- Describing new uses for a product
            - Suggesting new times or places of use
            - Offering multiple unit packaging
  3. Loyal Status
    Consumers have varying degree of loyalty to specific brands, stores, and others entities. Buyers can be divided into four groups according to brand loyal status: -
        1. Hard-core loyal: - Consumers who buy one brand all the time
        2. Split loyal: - Consumers who are loyal to two or three brands.
        3. Shifting loyal: - Consumers who shift from one brand to another
        4. Suit hers: - Consumers who show no loyalty to any brand.
    Each market consists of different numbers of the four types of buyers. A brand loyal market is one with a high percentage of hard-core brand loyal buyers. A company can learn a great deal by analyzing the degree of brand loyalty by studying its hard-core loyal, the company can identify its products strengths. By studying its split loyal, the company can in point which brands are most competitive with its own. By looking at customers, which are shifting away from its brand, the company can learn about its marketing weakness and attempt to correct them. One caution: what appear to be a brand loyal purchase patterns may reflect habit, indifference, a low price, a high switching cost, or the non availability of other brands. Thus a company must carefully interpret what is behind the observed purchase patterns.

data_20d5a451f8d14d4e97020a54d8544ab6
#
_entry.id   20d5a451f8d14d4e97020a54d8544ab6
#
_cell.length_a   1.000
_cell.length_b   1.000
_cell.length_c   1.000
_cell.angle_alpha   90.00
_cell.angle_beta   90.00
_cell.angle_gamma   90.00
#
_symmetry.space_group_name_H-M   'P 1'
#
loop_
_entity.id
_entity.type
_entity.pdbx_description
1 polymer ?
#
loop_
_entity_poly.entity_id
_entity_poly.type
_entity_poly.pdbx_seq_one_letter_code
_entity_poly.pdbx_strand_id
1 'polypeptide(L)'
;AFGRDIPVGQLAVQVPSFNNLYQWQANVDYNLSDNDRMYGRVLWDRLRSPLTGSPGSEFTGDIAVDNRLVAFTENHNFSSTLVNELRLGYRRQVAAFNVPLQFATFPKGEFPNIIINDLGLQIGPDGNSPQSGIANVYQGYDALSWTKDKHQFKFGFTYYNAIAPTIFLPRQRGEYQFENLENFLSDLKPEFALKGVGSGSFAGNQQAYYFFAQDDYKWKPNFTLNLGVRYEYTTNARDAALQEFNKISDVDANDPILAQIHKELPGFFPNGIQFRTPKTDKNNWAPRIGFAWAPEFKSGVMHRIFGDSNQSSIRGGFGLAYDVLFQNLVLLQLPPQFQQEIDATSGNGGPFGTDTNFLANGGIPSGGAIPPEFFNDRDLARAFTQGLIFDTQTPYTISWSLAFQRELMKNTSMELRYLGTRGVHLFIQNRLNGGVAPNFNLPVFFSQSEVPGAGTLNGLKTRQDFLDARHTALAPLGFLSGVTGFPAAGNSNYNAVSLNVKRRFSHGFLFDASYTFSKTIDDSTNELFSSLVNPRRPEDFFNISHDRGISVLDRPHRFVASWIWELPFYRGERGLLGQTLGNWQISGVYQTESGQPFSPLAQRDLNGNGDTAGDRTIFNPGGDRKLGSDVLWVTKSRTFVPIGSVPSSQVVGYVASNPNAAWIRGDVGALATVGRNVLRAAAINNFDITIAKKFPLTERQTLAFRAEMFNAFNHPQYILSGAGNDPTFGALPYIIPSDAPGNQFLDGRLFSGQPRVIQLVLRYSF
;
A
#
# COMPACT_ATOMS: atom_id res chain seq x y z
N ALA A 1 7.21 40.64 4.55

4. Buyers Readiness Stage
    A market consists of people in different states of readiness to buy a product. Some are unaware of the product, some are aware, some are informed, some are interested, some desire the product, and some intend to buy. The relative numbers make a big difference in designing the marketing program.